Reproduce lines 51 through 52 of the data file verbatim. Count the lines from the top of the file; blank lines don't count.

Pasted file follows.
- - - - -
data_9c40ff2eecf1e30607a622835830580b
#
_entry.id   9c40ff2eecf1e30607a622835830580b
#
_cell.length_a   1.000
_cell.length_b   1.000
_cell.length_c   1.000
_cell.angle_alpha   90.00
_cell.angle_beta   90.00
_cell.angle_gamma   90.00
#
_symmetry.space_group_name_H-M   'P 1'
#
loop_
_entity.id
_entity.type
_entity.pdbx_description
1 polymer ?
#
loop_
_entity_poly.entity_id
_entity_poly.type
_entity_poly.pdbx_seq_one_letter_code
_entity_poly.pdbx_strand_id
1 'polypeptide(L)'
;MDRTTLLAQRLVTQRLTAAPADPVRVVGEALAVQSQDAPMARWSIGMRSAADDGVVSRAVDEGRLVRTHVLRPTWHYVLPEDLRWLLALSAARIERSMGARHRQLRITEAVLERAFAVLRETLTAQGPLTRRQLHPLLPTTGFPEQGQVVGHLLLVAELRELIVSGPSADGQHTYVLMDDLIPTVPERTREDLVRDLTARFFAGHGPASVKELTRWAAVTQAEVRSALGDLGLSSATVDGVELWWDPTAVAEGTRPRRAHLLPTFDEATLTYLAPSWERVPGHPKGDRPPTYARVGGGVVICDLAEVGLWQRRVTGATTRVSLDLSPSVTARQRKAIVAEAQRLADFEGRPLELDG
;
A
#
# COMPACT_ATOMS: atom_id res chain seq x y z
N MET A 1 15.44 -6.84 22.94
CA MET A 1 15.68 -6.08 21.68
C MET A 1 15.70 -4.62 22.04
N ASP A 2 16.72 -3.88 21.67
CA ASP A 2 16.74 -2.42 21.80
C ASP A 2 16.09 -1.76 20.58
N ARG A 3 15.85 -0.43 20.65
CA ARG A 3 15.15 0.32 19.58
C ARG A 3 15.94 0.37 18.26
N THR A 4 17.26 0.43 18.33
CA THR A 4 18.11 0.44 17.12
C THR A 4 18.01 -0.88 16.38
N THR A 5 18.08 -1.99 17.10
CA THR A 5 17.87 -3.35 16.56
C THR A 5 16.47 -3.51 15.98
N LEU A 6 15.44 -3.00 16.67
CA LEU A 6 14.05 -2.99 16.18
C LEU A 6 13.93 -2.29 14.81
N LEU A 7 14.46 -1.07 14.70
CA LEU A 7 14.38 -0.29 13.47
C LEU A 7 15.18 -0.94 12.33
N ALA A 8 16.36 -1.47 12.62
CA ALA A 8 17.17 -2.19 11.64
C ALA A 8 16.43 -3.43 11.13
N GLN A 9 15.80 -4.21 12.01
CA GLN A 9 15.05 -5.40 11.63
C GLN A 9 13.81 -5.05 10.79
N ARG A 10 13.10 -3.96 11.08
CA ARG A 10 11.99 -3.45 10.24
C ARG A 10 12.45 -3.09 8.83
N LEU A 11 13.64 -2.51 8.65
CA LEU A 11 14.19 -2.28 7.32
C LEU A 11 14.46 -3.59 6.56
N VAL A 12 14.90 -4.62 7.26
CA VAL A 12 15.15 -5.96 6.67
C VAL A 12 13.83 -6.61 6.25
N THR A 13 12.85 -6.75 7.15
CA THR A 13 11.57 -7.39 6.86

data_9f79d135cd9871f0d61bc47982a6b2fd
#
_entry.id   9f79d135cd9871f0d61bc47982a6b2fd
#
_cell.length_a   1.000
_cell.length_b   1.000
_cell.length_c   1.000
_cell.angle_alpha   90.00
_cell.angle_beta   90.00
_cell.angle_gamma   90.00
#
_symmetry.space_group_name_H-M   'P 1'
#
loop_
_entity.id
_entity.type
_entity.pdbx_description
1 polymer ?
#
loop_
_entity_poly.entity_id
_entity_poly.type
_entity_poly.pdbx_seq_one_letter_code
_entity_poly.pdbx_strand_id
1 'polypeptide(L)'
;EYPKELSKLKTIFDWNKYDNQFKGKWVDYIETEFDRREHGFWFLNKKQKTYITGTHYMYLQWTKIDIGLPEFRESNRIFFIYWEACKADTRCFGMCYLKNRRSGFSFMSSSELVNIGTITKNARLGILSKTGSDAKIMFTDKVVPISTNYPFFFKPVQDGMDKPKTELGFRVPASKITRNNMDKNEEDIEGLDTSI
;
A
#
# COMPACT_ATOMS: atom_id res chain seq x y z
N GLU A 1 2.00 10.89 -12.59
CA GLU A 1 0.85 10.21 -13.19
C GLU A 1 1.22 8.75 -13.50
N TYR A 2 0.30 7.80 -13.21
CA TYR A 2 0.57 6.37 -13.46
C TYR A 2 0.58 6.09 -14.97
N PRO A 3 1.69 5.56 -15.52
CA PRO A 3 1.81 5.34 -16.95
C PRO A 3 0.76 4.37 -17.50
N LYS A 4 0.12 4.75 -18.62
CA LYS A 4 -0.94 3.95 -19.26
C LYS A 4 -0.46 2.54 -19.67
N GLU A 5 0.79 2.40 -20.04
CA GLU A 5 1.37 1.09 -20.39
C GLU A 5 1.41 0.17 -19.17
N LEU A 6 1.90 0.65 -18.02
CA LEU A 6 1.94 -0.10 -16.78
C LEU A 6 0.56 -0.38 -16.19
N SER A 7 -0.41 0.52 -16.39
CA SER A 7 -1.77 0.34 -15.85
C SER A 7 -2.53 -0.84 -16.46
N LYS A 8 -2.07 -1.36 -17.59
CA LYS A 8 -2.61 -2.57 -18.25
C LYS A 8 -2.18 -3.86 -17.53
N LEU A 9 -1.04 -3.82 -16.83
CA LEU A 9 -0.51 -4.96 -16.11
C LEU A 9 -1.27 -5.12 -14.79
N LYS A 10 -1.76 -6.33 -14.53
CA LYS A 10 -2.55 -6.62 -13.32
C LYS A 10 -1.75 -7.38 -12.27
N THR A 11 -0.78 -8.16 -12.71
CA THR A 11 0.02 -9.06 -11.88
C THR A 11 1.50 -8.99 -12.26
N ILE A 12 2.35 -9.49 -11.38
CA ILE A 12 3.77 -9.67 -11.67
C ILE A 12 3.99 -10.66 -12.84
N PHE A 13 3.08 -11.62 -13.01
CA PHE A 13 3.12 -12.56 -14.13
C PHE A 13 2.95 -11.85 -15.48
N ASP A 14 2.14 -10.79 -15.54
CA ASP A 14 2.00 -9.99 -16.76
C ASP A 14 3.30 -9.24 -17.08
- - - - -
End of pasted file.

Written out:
C LEU A 7 15.18 -0.94 12.33
N ALA A 8 16.36 -1.47 12.62